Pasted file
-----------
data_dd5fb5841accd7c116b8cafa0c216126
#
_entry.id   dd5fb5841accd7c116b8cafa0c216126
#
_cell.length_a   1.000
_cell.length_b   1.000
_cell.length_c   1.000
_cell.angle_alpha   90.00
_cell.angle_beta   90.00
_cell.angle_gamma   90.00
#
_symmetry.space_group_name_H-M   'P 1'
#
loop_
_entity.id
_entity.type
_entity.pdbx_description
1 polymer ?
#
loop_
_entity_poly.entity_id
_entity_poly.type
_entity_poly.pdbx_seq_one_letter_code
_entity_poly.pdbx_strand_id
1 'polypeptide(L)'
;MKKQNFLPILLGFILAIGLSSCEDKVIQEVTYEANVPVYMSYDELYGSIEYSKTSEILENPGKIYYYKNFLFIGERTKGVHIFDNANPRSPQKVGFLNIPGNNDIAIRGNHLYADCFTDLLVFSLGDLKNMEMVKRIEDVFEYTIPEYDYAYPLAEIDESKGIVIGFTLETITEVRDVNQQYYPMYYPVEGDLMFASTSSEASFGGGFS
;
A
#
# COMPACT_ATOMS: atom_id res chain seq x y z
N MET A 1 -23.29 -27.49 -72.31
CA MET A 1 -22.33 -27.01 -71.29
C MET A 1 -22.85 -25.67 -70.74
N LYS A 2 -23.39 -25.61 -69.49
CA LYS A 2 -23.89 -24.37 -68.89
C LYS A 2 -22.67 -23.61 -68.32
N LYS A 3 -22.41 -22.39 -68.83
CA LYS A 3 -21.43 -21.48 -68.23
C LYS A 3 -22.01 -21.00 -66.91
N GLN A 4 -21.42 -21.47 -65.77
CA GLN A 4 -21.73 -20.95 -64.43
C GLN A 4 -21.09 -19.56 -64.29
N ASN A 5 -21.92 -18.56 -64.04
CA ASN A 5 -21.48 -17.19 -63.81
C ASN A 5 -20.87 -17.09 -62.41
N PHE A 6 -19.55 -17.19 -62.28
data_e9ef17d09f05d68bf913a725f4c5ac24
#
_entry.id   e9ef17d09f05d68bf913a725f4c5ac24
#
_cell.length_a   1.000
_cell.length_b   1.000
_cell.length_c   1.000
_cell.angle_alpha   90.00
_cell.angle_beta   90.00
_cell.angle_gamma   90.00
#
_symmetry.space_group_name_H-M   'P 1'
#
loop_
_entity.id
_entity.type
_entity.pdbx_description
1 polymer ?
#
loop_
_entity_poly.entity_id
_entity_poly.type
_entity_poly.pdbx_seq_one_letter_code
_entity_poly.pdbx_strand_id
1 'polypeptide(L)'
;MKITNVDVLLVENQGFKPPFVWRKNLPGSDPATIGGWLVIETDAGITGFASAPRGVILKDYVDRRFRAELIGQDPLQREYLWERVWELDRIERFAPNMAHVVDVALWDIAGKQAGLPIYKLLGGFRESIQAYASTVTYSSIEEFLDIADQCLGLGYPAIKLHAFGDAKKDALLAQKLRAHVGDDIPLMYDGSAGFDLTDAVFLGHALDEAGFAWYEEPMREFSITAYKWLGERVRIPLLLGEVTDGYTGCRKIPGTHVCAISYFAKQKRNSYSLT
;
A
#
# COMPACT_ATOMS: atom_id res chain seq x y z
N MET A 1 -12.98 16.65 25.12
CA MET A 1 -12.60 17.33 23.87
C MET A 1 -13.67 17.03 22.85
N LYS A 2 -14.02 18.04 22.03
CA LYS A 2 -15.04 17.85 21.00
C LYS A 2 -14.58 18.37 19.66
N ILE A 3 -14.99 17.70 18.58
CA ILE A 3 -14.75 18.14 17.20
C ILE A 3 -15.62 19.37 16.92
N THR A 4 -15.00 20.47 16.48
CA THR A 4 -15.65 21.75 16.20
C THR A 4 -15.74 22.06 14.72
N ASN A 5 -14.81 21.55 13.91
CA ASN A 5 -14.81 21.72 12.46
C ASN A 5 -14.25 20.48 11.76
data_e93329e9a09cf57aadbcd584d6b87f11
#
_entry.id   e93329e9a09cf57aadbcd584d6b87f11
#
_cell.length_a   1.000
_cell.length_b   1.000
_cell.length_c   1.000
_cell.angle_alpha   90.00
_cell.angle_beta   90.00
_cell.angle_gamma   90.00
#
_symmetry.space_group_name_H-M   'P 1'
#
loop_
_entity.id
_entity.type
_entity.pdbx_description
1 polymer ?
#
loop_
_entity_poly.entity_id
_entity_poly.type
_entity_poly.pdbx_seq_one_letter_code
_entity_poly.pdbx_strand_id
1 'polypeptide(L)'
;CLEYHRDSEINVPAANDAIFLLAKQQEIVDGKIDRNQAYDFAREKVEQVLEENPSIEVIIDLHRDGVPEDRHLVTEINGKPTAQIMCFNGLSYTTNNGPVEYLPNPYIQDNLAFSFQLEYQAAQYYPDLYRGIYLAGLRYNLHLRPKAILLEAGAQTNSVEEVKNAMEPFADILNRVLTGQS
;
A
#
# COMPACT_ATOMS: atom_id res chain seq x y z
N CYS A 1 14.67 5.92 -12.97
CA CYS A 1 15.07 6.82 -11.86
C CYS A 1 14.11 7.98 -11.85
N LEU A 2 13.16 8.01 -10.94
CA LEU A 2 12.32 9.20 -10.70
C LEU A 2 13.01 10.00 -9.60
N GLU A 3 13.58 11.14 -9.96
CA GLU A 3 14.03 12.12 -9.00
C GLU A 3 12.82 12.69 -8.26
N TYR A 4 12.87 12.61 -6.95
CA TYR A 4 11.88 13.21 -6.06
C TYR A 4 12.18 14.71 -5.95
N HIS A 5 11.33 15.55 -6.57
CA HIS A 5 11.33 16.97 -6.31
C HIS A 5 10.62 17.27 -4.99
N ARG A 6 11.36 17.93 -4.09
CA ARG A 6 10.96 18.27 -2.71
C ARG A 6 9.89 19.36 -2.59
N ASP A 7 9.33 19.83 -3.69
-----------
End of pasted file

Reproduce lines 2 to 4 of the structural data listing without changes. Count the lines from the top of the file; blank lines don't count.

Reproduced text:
#
_entry.id   dd5fb5841accd7c116b8cafa0c216126
#